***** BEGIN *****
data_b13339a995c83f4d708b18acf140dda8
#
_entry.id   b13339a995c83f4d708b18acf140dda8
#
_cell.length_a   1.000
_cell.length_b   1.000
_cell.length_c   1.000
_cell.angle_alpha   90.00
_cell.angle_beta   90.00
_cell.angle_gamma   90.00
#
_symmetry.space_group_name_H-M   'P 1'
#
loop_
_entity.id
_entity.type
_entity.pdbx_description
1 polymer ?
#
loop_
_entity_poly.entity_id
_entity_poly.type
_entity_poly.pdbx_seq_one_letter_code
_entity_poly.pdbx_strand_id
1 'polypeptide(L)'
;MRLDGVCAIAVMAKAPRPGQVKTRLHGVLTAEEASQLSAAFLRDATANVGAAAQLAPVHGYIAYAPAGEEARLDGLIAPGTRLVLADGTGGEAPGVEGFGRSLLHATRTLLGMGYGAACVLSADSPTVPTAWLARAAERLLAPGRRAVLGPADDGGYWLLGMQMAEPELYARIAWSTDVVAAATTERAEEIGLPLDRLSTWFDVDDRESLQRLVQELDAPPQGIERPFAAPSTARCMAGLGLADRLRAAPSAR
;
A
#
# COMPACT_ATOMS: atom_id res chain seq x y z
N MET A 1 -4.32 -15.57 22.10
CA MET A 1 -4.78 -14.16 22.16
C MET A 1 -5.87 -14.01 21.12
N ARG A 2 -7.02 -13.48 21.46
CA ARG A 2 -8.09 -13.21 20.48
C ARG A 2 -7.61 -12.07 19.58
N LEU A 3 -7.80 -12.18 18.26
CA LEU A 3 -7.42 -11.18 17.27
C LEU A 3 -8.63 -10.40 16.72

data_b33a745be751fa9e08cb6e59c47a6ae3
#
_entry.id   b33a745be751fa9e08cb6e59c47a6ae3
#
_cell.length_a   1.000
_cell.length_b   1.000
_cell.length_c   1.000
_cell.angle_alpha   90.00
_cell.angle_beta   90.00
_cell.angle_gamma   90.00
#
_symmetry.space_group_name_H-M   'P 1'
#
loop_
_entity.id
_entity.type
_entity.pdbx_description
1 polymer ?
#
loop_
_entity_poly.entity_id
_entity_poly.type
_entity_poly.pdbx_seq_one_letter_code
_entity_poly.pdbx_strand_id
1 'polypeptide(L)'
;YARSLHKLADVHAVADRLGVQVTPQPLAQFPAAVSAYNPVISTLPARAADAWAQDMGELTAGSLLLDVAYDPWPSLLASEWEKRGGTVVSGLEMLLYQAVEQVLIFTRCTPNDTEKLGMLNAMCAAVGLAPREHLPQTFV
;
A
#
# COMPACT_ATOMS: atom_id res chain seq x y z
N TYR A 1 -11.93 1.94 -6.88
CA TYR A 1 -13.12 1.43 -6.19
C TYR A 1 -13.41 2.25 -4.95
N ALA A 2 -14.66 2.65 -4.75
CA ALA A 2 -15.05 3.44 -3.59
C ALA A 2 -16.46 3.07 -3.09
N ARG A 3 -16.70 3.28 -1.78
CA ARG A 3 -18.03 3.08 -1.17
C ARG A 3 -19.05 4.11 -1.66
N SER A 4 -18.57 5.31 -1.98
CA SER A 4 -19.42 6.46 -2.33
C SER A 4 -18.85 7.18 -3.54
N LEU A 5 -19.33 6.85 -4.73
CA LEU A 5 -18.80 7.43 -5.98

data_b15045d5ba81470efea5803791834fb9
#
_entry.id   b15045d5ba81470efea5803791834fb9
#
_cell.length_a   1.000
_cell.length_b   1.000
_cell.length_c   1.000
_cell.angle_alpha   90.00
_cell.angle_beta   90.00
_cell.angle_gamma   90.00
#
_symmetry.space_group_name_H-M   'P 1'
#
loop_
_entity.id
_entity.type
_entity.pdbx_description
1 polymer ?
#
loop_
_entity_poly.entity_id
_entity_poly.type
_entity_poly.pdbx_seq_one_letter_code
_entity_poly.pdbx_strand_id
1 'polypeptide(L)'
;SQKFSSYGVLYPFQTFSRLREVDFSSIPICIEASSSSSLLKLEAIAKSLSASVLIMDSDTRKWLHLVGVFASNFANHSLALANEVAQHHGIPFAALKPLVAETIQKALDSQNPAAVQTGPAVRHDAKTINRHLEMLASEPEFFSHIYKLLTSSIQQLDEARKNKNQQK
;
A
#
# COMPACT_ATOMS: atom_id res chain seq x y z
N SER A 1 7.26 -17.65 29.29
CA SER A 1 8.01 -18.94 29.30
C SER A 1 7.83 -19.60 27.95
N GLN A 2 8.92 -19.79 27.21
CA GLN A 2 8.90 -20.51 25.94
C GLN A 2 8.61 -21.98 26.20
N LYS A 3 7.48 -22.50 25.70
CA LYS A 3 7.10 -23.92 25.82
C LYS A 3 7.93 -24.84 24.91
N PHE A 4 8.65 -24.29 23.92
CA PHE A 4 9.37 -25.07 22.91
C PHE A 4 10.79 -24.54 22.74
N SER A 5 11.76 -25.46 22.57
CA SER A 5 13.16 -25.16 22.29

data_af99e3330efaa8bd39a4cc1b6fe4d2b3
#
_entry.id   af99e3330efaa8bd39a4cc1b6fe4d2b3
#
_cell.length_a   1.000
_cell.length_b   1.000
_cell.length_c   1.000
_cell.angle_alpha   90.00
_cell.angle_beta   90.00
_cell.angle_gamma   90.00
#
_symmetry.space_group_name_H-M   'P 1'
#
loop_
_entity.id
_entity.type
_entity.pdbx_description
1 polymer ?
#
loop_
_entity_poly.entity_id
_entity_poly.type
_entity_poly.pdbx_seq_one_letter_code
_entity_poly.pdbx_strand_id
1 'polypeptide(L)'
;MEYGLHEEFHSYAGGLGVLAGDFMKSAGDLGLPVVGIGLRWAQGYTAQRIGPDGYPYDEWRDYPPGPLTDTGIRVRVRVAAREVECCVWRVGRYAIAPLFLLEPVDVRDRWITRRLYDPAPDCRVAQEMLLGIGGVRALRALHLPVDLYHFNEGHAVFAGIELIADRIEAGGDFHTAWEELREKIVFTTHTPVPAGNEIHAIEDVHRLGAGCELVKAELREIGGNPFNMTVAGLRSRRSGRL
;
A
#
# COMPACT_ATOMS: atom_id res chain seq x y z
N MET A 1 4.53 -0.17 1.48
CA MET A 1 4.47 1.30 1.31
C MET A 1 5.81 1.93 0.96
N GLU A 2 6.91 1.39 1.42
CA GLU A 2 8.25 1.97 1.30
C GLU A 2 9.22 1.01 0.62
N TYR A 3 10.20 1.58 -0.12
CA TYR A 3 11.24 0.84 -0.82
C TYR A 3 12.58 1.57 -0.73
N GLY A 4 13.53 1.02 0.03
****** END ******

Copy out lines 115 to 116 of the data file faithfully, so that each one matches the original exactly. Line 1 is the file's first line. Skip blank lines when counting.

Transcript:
CA SER A 1 8.01 -18.94 29.30
C SER A 1 7.83 -19.60 27.95